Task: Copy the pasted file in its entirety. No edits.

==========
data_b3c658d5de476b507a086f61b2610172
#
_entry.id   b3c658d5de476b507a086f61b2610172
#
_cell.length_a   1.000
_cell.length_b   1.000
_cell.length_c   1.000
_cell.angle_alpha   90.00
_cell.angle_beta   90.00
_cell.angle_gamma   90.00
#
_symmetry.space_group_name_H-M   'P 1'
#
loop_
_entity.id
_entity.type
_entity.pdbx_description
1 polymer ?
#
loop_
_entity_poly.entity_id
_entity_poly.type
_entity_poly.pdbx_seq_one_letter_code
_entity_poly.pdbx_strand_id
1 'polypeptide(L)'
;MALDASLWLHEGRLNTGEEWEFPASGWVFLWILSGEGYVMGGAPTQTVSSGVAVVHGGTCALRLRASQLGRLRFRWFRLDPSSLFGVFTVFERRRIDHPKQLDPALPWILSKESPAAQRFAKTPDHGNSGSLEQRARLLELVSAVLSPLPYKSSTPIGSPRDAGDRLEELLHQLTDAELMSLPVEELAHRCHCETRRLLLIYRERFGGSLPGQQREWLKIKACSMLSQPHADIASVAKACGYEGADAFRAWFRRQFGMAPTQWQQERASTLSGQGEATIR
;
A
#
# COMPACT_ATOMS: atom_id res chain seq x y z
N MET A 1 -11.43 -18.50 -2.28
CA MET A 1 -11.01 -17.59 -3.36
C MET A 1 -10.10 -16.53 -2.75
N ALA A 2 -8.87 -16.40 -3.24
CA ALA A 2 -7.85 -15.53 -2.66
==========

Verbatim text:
data_b3c658d5de476b507a086f61b2610172
#
_entry.id   b3c658d5de476b507a086f61b2610172
#
_cell.length_a   1.000
_cell.length_b   1.000
_cell.length_c   1.000
_cell.angle_alpha   90.00
_cell.angle_beta   90.00
_cell.angle_gamma   90.00
#
_symmetry.space_group_name_H-M   'P 1'
#
loop_
_entity.id
_entity.type
_entity.pdbx_description
1 polymer ?
#
loop_
_entity_poly.entity_id
_entity_poly.type
_entity_poly.pdbx_seq_one_letter_code
_entity_poly.pdbx_strand_id
1 'polypeptide(L)'
;MALDASLWLHEGRLNTGEEWEFPASGWVFLWILSGEGYVMGGAPTQTVSSGVAVVHGGTCALRLRASQLGRLRFRWFRLDPSSLFGVFTVFERRRIDHPKQLDPALPWILSKESPAAQRFAKTPDHGNSGSLEQRARLLELVSAVLSPLPYKSSTPIGSPRDAGDRLEELLHQLTDAELMSLPVEELAHRCHCETRRLLLIYRERFGGSLPGQQREWLKIKACSMLSQPHADIASVAKACGYEGADAFRAWFRRQFGMAPTQWQQERASTLSGQGEATIR
;
A
#
# COMPACT_ATOMS: atom_id res chain seq x y z
N MET A 1 -11.43 -18.50 -2.28
CA MET A 1 -11.01 -17.59 -3.36
C MET A 1 -10.10 -16.53 -2.75
N ALA A 2 -8.87 -16.40 -3.24
CA ALA A 2 -7.85 -15.53 -2.66